What Is a Construction RFI and Why it is Important

by Alexander Fraser

Construction engineers must produce designs that meet the customer’s needs. 

So, design engineering needs to be well thought out to satisfy the new or existing building conditions. 

It can be challenging for engineers to catch everything when they produce their design drawings. As a result, you might discover some design flaws with the plans. 

These plans are then sent out to contractors to bid on the projects. As the contractor, if you can identify the flaw during the bid, that is the best time to address it. 

You do this by submitting a construction RFI (request for information).

If the owner is lucky, these flaws will be discovered during the bidding phase. If not, it will be found during the project and will require a change order to complete the additional work. 

The RFI is a valuable tool when it comes to construction project management. 

It will take some time to fully understand how to write an RFI, but this is a valuable skill to develop. 

Being able to clearly describe the issue is critical to addressing issues quickly. 

What is a Construction RFI?  

A request for information (RFI) is a document used in construction to clarify issues in the contract documents. You protect yourself by identifying discrepancies in the plans and specs and performing the work correctly. This tool is critical so the contractors involved clearly understand the design intent and how to complete the job.  

Depending on how poor the design is, you may end up with multiple RFIs for a project. 

On one of the smaller projects I have, I am close to 10 RFIs submitted. 

Every week, we find a new issue that needs to be addressed. 

But the RFI allows you to document all the problems that you find. Once you send it to the engineer for review, they might come back with revised drawings. 

New drawings mean a change in the scope of work. Your next step will be drafting a change order. 

What is the RFI Meaning in Construction? 

I’ve already covered some reasons why the construction RFI is a valuable tool. 

For one, it documents the issues and allows your construction company to claim money owed. This is in the form of a change order. 

Some additional reasons why RFIs are essential are as follows: 

  • Clarification of Project Requirements: Clarifying design flaws or discrepancies in the contract plans and specifications.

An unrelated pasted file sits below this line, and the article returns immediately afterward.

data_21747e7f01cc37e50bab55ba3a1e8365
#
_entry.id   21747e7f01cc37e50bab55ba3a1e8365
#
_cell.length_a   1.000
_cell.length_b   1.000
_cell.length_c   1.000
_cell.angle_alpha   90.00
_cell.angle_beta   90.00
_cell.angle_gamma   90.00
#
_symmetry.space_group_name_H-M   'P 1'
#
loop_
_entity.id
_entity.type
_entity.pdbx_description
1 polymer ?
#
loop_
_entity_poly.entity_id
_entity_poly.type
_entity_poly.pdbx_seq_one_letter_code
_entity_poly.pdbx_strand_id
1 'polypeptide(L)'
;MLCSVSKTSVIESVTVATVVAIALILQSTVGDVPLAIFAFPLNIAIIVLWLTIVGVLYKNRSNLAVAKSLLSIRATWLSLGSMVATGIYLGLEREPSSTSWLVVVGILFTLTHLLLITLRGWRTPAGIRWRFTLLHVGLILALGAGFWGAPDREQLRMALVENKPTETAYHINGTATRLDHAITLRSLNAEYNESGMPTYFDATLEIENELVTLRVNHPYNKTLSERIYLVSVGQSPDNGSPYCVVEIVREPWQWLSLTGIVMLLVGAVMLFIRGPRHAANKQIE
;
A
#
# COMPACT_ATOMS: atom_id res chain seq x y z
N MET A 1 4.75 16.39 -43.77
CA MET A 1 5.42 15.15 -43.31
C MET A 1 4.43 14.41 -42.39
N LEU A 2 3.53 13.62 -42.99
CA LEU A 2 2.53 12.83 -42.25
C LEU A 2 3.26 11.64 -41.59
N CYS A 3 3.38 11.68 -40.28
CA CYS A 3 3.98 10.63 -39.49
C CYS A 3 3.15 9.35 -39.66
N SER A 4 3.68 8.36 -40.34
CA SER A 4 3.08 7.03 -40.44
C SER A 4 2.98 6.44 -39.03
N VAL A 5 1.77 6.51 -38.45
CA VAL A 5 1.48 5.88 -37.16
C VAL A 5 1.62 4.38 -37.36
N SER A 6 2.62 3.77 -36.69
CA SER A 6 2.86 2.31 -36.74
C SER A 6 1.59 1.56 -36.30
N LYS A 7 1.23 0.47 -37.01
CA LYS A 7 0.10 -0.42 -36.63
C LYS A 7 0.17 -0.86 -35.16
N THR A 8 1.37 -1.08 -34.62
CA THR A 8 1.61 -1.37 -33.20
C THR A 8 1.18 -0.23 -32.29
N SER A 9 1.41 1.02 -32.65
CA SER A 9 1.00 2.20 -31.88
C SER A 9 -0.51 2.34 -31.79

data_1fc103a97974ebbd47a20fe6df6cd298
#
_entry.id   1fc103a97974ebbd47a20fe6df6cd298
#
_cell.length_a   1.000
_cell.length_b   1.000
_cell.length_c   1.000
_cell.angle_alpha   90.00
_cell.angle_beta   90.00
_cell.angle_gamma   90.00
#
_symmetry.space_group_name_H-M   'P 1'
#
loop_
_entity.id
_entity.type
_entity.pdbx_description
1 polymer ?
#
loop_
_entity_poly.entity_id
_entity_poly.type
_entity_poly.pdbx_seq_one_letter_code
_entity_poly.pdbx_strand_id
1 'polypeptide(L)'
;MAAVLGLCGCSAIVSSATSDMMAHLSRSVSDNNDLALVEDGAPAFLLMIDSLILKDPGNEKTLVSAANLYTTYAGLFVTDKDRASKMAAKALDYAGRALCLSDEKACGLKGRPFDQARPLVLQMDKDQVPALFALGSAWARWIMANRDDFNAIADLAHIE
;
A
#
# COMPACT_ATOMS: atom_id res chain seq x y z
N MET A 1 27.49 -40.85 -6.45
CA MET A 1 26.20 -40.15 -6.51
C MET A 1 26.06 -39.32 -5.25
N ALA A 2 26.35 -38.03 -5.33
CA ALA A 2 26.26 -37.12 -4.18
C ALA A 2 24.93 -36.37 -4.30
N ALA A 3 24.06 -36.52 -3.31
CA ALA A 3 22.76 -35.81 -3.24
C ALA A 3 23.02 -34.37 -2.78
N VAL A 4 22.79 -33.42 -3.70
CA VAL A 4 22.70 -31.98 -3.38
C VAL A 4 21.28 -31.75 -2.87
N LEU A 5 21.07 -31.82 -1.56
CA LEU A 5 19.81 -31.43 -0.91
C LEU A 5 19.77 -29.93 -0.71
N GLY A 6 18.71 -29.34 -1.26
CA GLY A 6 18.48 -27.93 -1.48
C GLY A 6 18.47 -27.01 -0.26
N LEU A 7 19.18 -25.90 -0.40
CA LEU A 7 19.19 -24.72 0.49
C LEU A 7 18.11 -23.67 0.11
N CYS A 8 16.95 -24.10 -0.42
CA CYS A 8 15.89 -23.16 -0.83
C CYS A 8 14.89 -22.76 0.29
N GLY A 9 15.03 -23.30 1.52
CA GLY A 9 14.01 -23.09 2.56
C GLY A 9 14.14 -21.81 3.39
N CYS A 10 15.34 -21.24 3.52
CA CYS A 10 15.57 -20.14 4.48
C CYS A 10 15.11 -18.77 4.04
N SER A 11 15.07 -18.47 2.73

• Improve Communication: RFIs allow for formal communication between owners, contractors, and architects to document and address issues.
  • Reduce Schedule Delays: RFIs reduce chances for delays in the project schedule when the issues are identified early. 
  • Prevent Rework: Reduce chances of rework by clarifying the design intent, so there are no questions when the construction phase starts. 
  • Improved Project Documentation: It is a great way to document the issues as they arise on the job site and the decisions made. 

Applications for an RFI in Construction

When it comes to the construction RFI, you should clearly understand why we generate one. 

Ultimately it comes down to the question; do you have all the information needed to complete the project?

Also, with the information you have, will you have a properly functioning product once the work is done?

If not, then you will need to gather additional information to complete the job. Here’s a list of some items you’ll be requesting information on.

Clarifying Project Specifications and Requirements

Equipment Specs That Can’t be Met

As your career progresses, you will notice that specifications are often recycled. 

From my experience, engineers will cut and paste snippets from specs, creating issues. 

There have been times when I asked a vendor to find specified equipment that doesn’t exist. The engineer has put together a spec for a piece of equipment that no one can find. 

The image below is from a mechanical spec for a specific motor. I sent this spec to my vendor, whose response was, “this doesn’t exist!”

There is not a TEFC inverter Motor that has a resilient base. You can only order it with a rigid base!

My next step was to get a construction RFI out to ask for clarification. 

Once they could provide some clarity, I was able to get the proper equipment selection. 

Discrepancies in the Specifications

When you discover a discrepancy in the design specifications, it will often be because there are conflicting sections. 

For example, you may have a general section for your trade. The mechanical contracting industry typically has a general section and specific sub-sections for equipment and sub-trades. 

Your general requirements might require a specific type of coating for your equipment. 

But when you go down to the section for “Chillers,” the coating requirement is different. 

To be safe, you should notify the engineer about this with a construction RFI and determine what they want. 

Resolving Trade Conflicts and Discrepancies in the Contract Plans